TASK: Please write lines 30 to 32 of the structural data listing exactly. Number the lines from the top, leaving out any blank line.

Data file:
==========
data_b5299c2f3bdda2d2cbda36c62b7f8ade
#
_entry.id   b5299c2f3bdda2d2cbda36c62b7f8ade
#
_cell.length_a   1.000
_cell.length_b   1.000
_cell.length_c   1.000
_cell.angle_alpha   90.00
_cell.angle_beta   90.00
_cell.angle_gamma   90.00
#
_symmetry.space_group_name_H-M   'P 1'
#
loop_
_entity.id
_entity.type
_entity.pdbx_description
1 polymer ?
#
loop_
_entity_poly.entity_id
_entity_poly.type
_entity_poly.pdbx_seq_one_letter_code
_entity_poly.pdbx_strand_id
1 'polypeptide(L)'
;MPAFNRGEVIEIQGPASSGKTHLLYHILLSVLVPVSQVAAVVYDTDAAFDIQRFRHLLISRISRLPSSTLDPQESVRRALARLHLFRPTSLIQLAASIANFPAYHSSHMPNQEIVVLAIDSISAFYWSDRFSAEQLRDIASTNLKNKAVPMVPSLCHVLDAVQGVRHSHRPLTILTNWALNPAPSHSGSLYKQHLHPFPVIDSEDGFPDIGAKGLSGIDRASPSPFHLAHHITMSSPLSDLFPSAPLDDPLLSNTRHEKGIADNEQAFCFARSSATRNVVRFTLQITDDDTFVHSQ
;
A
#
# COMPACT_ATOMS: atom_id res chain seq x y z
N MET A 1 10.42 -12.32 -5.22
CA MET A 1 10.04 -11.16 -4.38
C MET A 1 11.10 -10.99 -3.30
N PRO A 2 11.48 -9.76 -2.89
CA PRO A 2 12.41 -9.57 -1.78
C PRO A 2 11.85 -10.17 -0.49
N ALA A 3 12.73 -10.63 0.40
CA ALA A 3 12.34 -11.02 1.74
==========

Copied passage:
# COMPACT_ATOMS: atom_id res chain seq x y z
N MET A 1 10.42 -12.32 -5.22
CA MET A 1 10.04 -11.16 -4.38